Leaving no one behind!

Björn, der Koordinator von HESSEN IST GEIL!, sprach bei einem Empfang auf Einladung des Bundesgesundheitsministers Hermann Gröhe und der Schweizer Botschafterin Tania Dussey-Cavassini in der Ständigen Vertretung Deutschlands bei den Vereinten Nationen in New York.

Hier die Rede im Wortlaut – die Übersetzung folgt:


Dear Minister Gröhe,

dear Excellency Doussey-Cavassini,

dear Dr. Loures,

dear Excellencies, guests, collegues, friends and fellow activists,

thank you for the opportunity to say a few words here from the perspective of a

man living with HIV.

When I was informed about my own test result I had the feeling of traveling

back in time. It threw me back to the eighties, and I had all these horrible

pictures of AIDS in mind, as they are still so vividly in our minds today.

For a second, I felt like I was going to die. Even though I knew it would not

happen, for a brief moment I felt that way. 2010. In Germany. 

It seems to me that we all live in a permanent time shift. Many people do not

know what has happened since the eighties – medically and socially. Many

do not know what an „undetectable viral load” means. These differing levels of

information lead us to this „nonsimultaneity“. Such experiences we’ve all made HIV-positive, or HIV-negative.

In 2016, HIV is in many places a taboo, even though we are able to keep the

virus under control. We can prevent sexual transmission of the virus,

we can prevent mother-to child transmission in pregnancy and childbirth and we can control the virus so that people can live normal lives without fear of death or illness because of HIV. So why is this virus still such a taboo?!

Sometimes my time traveling makes me very sad and angry. Especially when I

hear: „You’re gay, you knew it would happen.“ It’s too easy to see the world

in black and white and divided into „good“ and „bad“. People who are

„different“ should not be devalued in this way. The stronger the fear of the

other – the different, the greater the devaluation, even so as to reach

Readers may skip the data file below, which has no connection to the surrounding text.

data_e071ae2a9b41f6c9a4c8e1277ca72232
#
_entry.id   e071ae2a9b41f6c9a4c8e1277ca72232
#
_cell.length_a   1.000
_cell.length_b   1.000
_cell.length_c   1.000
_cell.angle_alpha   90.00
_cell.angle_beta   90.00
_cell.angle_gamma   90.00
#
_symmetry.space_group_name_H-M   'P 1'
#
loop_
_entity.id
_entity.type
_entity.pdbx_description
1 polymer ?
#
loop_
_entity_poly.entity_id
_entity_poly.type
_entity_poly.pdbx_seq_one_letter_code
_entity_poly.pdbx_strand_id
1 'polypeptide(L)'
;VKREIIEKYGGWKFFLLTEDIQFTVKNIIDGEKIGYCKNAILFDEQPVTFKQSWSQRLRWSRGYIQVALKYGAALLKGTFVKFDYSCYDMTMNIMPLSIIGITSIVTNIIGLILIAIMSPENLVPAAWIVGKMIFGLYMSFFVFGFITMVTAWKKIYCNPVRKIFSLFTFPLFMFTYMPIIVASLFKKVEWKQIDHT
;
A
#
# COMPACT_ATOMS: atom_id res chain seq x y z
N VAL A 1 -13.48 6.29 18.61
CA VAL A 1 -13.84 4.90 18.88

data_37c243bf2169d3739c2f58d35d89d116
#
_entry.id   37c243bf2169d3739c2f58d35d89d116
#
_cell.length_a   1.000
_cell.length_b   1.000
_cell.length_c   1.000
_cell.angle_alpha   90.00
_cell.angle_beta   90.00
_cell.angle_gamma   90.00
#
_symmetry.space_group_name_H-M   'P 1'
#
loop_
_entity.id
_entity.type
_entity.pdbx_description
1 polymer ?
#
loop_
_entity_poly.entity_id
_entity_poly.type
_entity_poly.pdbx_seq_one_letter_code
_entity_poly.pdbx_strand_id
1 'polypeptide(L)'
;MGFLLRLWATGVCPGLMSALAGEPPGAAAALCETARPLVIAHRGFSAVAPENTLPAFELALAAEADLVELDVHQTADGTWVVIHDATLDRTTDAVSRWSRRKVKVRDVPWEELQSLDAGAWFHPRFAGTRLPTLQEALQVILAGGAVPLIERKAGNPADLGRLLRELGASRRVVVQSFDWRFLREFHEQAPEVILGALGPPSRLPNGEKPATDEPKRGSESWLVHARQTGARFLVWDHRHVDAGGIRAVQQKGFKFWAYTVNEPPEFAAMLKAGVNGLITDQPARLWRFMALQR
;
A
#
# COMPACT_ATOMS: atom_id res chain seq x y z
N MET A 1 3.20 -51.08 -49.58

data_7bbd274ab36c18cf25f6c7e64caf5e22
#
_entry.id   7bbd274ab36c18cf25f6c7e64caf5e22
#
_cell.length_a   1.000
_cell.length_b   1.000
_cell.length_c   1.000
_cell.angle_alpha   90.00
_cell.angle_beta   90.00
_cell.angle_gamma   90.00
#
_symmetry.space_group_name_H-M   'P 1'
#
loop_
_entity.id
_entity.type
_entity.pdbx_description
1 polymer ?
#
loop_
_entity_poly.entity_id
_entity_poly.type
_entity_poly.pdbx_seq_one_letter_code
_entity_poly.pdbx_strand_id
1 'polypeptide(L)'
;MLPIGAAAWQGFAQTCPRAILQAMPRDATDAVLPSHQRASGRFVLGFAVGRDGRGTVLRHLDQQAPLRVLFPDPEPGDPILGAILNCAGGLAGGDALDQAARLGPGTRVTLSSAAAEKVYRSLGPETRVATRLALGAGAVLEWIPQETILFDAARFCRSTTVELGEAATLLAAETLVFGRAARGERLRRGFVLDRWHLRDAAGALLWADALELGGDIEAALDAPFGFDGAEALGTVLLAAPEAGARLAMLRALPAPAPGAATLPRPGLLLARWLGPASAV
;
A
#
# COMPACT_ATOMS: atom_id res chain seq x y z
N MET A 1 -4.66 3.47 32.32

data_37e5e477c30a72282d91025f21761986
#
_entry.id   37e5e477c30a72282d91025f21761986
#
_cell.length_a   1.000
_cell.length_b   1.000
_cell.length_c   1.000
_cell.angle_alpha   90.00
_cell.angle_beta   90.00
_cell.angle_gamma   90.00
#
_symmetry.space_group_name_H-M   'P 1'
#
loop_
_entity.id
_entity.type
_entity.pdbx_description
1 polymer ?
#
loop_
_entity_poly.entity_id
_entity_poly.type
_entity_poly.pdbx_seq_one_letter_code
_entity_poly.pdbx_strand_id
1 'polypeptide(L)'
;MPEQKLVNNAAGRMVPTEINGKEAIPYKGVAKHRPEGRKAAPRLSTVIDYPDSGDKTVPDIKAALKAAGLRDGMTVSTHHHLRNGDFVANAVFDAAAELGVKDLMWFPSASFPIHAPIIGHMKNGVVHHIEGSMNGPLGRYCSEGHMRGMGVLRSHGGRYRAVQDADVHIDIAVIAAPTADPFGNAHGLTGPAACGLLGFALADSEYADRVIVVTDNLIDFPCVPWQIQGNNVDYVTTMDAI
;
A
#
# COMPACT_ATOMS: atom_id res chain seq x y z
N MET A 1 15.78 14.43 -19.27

physical violence.

As a gay man this devaluation is not unknown to me. And as an HIV-positive

man I experience discrimination and stigmatization not only in the gay

community, but throughout society – every single day. And even among people with HIV, we are divided into „good“ ( for the „undetectable“) and „bad“ (for those not yet taking medication).

Medical advances mean we no longer have to get sick from HIV. But we still

suffer the sickness of exclusion, discrimination and stigmatization!

Stigma must be fought and stopped if we humans want to take away the fear

surrounding HIV because fear is never a good counselor. Fear keeps people from

talking honestly about important things. Fear keeps people from taking an HIV

test and fear causes people to exclude others and leads to violence against

them. Fear is the birthplace of stigma and from there rises the taboo.


So we must learn to accept ourselves as we are, without fear of judgment.

The federal government of Germany revised its strategy for dealing with

HIV, STIs and hepatitis and stresses the importance of acceptance and the

reduction of discrimination and stigma. Because wherever people are forced to be different, not allowed to be themselves, they cannot thrive and there is

increasing fear – fear of exclusion and social ostracism.

UNAIDS is an important partner in this fight. For a society with

#ZERODISCRIMINATION we must fight fear until the end of stigma. The campaign „ProTestHIV“ is wonderful, because it is not only „pro testing“, but also a protest against discrimination.

 But test campaigns are useless if people with HIV don’t have access to treatment. In 2016, in an era of ubiquitous discussions about globalization and

TTIP, access to HIV drugs must be a target for all industrialized countries.

HIV drugs must be accessable all over the world!

We must not leave anyone behind!

And to overcome non-simultaneity, we need education, we need respect and we need acceptance of all individuals and their lifestyles. Only an educated,

respectful and an accepting society in which people with HIV and AIDS are

included can meet the challenges of HIV and AIDS successfully.

I am very proud and happy to be here and to share with you these challenges, for a humanity without discrimination; and this way, we will – together – defeat AIDS by 2030.

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